77. The short answer to Mr Evans' submission under this heading is that the Council simply failed to consider whether there was any evidence which would have justified the imposition of the condition in 1976. On the face of it, what had been permitted in 1976 was a permission for a very restricted commercial use to be carried out by just two people. No doubt, the Council was satisfied on the material before it at the time that those two people, carrying out that particular commercial use, would be carrying it out in such a way as not to unduly affect residential amenity.

78. It is plain that circumstances have subsequently changed and the question for consideration by the Council was: what are the merits of an unrestricted B1 Use (for that is what was granted in the permission dated 19th November 2001) on this site in 2001, given the objections raised by the residents and the provisions of the current development plan?

79. Ground six contends that the Council erred in considering that the parking of business and staff vehicles on the road could not be the subject of planning control. It was conceded that the report was in error in this respect, but again, it was said that the error would not have been of any consequence.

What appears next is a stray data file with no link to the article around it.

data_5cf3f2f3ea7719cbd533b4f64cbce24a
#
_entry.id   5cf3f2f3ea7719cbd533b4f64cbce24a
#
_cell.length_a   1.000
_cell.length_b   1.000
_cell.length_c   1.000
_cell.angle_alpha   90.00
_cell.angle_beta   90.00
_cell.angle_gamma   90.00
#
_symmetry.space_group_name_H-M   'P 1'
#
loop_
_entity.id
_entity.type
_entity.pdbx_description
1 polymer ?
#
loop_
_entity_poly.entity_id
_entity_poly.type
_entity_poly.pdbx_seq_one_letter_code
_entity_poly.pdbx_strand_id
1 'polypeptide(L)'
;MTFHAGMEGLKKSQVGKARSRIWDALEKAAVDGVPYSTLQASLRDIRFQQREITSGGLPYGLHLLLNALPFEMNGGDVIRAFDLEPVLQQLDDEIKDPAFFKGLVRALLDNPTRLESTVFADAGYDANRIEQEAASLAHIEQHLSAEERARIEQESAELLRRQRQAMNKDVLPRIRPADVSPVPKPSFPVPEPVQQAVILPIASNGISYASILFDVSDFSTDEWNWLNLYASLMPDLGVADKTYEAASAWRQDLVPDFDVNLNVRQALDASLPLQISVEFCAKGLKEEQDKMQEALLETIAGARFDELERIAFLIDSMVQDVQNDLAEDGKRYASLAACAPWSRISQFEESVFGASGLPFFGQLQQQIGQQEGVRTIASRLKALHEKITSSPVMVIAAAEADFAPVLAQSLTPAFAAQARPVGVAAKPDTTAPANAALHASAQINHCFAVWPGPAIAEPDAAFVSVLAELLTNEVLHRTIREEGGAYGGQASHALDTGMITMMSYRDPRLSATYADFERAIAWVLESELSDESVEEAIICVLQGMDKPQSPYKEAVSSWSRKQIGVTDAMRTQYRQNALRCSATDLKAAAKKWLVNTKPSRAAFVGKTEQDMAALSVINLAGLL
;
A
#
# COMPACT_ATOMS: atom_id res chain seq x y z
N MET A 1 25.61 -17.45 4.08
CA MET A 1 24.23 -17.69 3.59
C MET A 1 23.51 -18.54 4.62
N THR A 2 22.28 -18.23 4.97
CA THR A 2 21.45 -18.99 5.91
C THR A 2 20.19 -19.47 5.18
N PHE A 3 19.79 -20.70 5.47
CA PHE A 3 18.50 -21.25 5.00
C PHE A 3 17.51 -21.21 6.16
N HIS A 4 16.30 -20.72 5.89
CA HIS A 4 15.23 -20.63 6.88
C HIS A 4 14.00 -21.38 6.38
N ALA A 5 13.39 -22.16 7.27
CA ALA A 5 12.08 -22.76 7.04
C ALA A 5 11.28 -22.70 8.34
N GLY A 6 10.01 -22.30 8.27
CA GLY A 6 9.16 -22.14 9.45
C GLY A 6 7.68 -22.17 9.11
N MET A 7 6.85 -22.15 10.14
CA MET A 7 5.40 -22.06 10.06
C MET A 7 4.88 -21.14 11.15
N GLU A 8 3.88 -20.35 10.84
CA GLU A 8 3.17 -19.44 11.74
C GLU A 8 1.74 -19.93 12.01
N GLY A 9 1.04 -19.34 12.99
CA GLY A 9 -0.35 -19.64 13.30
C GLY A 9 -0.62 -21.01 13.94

80. It was submitted that vehicles visiting the site to service it and vehicles of employees, for example, could not be controlled by a condition such as is to be found in Davenport v London Borough of Hammersmith and Fulham [1999] JPL 11.

81. In isolation, this particular error in the report would not have justified quashing the decision, but this error is all of a piece with the Council's fatally flawed approach to this application. It appears to have proceeded under the misapprehension that, whatever it did, it could not "wholly undermine" the permission granted in 1976.

82. Since that personal permission had been granted many years ago as a response to circumstances which on the evidence appeared to have changed, there was no reason why on this application under section 73A the Council should have felt itself so constrained. For these reasons, this application is allowed.

83. Yes.

MR HARWOOD: My Lord, I ask for an order quashing the planning permission?

MR JUSTICE SULLIVAN: Yes.

MR HARWOOD: My Lord, costs have been agreed in the sum of £9,300, including VAT, to be payable by the Council.

MR JUSTICE SULLIVAN: Including, did you say?

MR HARWOOD: Including VAT, my Lord.

MR JUSTICE SULLIVAN: Thank you.

Do you confirm that, Mr Evans?

MR EVANS: Yes. I thought we had agreed £9,336, but I am happy at £9,300.

MR JUSTICE SULLIVAN: I would not like to do you out of £36, Mr Harwood.

MR HARWOOD: I will take the £36, my Lord.

MR JUSTICE SULLIVAN: Right.

Then the application is allowed. The planning permission is quashed. The claimant's costs are to be paid by the defendant Council. It is clearly appropriate to summarily assess them and I do so in the sum of £9,336, which includes VAT.

Anything else?

MR HARWOOD: No, my Lord.